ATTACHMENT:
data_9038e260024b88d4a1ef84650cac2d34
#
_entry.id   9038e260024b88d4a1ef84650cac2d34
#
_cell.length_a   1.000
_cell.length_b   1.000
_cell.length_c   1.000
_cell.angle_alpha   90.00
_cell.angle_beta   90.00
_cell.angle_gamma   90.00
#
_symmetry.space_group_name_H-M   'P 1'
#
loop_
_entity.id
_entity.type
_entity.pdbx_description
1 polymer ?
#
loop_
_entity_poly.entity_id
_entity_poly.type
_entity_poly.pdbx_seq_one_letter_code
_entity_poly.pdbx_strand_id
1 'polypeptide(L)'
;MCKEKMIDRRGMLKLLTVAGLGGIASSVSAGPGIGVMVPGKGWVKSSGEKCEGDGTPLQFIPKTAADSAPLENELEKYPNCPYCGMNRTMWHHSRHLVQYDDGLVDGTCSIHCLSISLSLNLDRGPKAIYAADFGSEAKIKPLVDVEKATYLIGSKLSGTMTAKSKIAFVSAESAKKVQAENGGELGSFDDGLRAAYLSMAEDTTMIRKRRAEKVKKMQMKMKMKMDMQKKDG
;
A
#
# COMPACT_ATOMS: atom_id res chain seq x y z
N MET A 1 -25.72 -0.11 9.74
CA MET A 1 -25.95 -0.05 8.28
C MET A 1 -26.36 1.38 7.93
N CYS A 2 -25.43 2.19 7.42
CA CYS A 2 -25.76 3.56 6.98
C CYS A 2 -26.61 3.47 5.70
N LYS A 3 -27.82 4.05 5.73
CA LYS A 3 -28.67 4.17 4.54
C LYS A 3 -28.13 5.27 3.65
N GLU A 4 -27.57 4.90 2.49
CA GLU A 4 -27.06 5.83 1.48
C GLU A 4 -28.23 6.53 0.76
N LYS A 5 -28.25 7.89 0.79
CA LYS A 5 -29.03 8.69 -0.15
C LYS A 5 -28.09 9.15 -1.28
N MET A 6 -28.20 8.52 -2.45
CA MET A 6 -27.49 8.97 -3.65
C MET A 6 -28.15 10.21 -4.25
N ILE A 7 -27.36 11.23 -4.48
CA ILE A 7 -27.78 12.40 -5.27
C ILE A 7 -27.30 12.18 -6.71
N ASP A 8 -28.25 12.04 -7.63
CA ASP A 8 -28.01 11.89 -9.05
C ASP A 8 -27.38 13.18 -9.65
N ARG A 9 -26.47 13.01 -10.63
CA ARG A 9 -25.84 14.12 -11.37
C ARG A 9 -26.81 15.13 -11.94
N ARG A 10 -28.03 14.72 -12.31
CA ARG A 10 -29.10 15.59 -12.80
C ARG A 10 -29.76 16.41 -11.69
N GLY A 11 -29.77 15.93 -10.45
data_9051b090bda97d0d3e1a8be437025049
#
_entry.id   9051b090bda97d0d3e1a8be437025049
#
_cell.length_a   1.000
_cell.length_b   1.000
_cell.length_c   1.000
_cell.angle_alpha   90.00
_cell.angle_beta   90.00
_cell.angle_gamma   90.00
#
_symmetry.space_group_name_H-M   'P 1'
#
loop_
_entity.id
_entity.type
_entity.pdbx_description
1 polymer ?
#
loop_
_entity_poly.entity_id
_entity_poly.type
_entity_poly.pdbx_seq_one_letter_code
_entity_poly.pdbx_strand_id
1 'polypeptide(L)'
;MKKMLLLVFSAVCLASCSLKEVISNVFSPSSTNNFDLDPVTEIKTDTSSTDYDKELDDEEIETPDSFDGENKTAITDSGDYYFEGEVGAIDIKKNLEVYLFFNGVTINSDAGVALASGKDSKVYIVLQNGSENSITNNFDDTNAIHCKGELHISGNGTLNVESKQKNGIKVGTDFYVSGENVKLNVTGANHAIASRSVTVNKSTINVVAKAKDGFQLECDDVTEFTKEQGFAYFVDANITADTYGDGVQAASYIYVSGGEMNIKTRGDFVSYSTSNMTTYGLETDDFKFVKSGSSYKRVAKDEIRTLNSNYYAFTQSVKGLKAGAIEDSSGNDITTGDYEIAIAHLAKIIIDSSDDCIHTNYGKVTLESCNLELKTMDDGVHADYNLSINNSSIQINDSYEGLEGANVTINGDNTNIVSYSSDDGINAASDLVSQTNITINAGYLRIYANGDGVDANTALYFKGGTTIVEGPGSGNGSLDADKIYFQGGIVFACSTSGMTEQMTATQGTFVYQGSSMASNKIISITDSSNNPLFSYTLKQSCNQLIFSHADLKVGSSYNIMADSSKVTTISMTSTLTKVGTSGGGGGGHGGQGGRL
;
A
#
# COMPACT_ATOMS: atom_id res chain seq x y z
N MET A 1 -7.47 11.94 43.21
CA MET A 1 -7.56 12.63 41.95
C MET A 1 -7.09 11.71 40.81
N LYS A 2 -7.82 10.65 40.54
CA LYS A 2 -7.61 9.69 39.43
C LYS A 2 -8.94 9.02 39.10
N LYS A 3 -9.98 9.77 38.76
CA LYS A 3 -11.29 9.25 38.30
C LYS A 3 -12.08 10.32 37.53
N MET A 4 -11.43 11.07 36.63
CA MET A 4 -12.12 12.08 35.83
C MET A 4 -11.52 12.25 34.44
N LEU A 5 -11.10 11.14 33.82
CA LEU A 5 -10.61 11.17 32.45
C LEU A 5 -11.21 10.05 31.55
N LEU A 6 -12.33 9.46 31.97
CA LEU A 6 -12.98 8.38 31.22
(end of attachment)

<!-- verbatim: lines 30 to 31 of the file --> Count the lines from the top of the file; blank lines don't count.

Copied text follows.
# COMPACT_ATOMS: atom_id res chain seq x y z
N MET A 1 -25.72 -0.11 9.74